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Conflict in relationships and marriage is unavoidable. Like fire, it can be used in a constructive or harmful manner. The skills needed to handle the inevitable disagreements such as money, time, housework, sex, priorities, the kids, etc., are crucial and can save a marriage. Fighting is not predictive of divorce. Avoidance, disengagement, contempt, criticism, and the silent treatment are. Seventy percent of the issues couples deal with do not really need to be solved, just discussed well. Avoid predictably bad times for discussion: dinner, bedtime, just getting home from work or while preoccupied with a project or task. Place a priority on your relationship by carving out time for its upkeep, such as setting aside a weekly meeting time to discuss your relationship. Gender differences discussed below describe why this can be more challenging.
Men and Women have core emotional differences in responding to stressful conflict:
- If there’s a conflict woman want to talk about it.
- Men, however, often need to pull away, particularly if there is a focus on what he may be doing wrong. He may feel the need to intermittently withdraw into himself. One of the reasons for this is physical. Men react with more blood flow to their muscles. They get fidgety, and women think they are not listening. Negative feedback can be interpreted by men as not measuring up, causing shame. Men are better able to stay in the room and listen to women if they do not think they’re being harshly blamed for their distress. Using positive reinforcement instead of criticism will make it more likely that the other partner will do more of the things that are wanted.
- A woman experiences suffering whenever her husband shouts at her, ignores her, or otherwise does something that scares her and seems to threaten their bond.
- Men and women should strive to empathize with each other’s vulnerabilities which they do not feel to the same degree — namely fear and shame.
- It is hard to imagine most people being capable of reaching out to their partners in the heat of an argument. However, it can be done. Men can learn how to step up to the plate and stop withdrawing or being reactive, and women can acquire a mindset to understand that her husband really does want to make her happy and to stop being so critical. Ultimately, couples must decide that the relationship is more important than all those things they do that annoy each other. Couple’s counseling can be particularly valuable in helping to resolve these issues.
- Both men and women need to also connect nonverbally. When that need is satisfied, verbal discussion of difficult subjects is easier to tackle. The deepest moments of intimacy occur through touch, sex, doing things together. This increases the likelihood of productive discussion and reduces the chances of hurtful actions. When couples feel connected, men want to talk more and women need to talk less, so they meet somewhere in the middle. Each partner should endeavor to make a conscious effort to consider the other’s point of view.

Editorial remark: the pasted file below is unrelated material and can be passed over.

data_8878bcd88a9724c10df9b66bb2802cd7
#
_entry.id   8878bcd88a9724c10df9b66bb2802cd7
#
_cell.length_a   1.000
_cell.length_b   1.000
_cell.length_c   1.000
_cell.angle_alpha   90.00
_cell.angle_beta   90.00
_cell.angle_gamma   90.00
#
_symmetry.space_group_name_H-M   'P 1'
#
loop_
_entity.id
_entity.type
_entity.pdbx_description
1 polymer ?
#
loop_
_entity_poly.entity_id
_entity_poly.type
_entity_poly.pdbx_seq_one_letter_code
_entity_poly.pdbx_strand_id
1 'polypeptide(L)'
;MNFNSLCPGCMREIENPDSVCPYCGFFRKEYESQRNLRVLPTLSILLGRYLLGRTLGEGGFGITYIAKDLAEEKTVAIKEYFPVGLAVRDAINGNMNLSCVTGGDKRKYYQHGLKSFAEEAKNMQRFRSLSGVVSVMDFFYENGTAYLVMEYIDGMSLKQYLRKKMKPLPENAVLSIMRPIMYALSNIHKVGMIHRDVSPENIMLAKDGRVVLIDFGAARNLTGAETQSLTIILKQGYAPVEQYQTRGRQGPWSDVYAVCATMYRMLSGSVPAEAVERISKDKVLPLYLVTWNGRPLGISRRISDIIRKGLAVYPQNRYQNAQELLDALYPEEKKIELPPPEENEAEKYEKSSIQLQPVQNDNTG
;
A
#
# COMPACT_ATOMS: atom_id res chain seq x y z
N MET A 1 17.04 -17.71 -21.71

Useful steps to resolve disagreements:
- Have an agreed upon “Time Out” rule when conflict is escalating. For couples to productively address the hurt that underlies anger, it helps to have a previously agreed-upon signal such as a hand gesture to keep disagreements from spiraling out of control. This does not mean they should try to ignore their feelings, but instead find a way to convey that the other person matters more than whatever they’re resentful or anxious about — and then talk. It takes only one person to make the gesture. The partner will feel the impact, even if he or she cannot drop the anger right at that moment.
- Consider controlling your impulse to argue about an issue when an event triggers it.
- When your temper starts to flare up, practice self-soothing by taking a few deep breaths or turn on relaxing music.
- Remember to make time for fun, relaxing together and talking as friends. Even if the budget is short this month, find activities that don’t cost anything and just enjoy the time together.
- Focusing on the positive can really improve a person’s mood as well as the relationship. In addition, if time is spent with friends who constantly complain about their spouses, it is time to start looking for other friends who are more positive. Being around people who frequently focus on the negative aspects of marriage can breed cancer in your own marriage. It is important to have friends who appreciate their spouses and enjoy spending time with them. These are type of people that can help foster positive thinking about the marriage union.
- Premarital counseling can be extremely valuable.
- Working with a couples therapist/marriage counselor can greatly enhance your relationship.
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